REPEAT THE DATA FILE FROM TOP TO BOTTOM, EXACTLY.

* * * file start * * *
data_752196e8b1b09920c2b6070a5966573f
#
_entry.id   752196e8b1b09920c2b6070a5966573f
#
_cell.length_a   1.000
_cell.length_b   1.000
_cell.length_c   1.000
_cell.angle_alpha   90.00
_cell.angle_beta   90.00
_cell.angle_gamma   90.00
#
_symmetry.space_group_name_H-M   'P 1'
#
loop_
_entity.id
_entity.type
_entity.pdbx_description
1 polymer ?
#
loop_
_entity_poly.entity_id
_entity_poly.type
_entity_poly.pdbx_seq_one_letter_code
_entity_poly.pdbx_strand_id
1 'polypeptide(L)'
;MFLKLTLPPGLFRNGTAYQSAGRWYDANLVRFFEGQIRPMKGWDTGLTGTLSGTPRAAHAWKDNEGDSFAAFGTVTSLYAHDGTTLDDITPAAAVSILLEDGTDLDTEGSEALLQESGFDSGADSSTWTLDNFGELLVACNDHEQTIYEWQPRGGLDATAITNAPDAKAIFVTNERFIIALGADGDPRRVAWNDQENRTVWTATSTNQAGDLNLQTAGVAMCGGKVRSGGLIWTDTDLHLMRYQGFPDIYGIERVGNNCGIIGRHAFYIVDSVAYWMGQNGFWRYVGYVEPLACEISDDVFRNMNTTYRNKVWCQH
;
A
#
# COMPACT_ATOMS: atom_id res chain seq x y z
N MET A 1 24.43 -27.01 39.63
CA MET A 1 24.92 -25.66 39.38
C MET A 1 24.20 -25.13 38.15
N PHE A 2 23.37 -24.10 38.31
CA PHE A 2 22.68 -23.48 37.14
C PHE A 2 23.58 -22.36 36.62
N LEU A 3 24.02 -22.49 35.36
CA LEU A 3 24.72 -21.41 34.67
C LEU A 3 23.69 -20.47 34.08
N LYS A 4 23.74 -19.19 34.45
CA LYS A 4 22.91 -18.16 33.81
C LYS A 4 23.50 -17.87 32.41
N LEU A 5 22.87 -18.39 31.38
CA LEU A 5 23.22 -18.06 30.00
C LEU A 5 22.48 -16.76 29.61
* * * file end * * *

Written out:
data_752196e8b1b09920c2b6070a5966573f
#
_entry.id   752196e8b1b09920c2b6070a5966573f
#
_cell.length_a   1.000
_cell.length_b   1.000
_cell.length_c   1.000
_cell.angle_alpha   90.00
_cell.angle_beta   90.00
_cell.angle_gamma   90.00
#
_symmetry.space_group_name_H-M   'P 1'
#
loop_
_entity.id
_entity.type
_entity.pdbx_description
1 polymer ?
#
loop_
_entity_poly.entity_id
_entity_poly.type
_entity_poly.pdbx_seq_one_letter_code
_entity_poly.pdbx_strand_id
1 'polypeptide(L)'
;MFLKLTLPPGLFRNGTAYQSAGRWYDANLVRFFEGQIRPMKGWDTGLTGTLSGTPRAAHAWKDNEGDSFAAFGTVTSLYAHDGTTLDDITPAAAVSILLEDGTDLDTEGSEALLQESGFDSGADSSTWTLDNFGELLVACNDHEQTIYEWQPRGGLDATAITNAPDAKAIFVTNERFIIALGADGDPRRVAWNDQENRTVWTATSTNQAGDLNLQTAGVAMCGGKVRSGGLIWTDTDLHLMRYQGFPDIYGIERVGNNCGIIGRHAFYIVDSVAYWMGQNGFWRYVGYVEPLACEISDDVFRNMNTTYRNKVWCQH
;
A
#
# COMPACT_ATOMS: atom_id res chain seq x y z
N MET A 1 24.43 -27.01 39.63
CA MET A 1 24.92 -25.66 39.38
C MET A 1 24.20 -25.13 38.15
N PHE A 2 23.37 -24.10 38.31
CA PHE A 2 22.68 -23.48 37.14
C PHE A 2 23.58 -22.36 36.62
N LEU A 3 24.02 -22.49 35.36
CA LEU A 3 24.72 -21.41 34.67
C LEU A 3 23.69 -20.47 34.08
N LYS A 4 23.74 -19.19 34.45
CA LYS A 4 22.91 -18.16 33.81
C LYS A 4 23.50 -17.87 32.41
N LEU A 5 22.87 -18.39 31.38
CA LEU A 5 23.22 -18.06 30.00
C LEU A 5 22.48 -16.76 29.61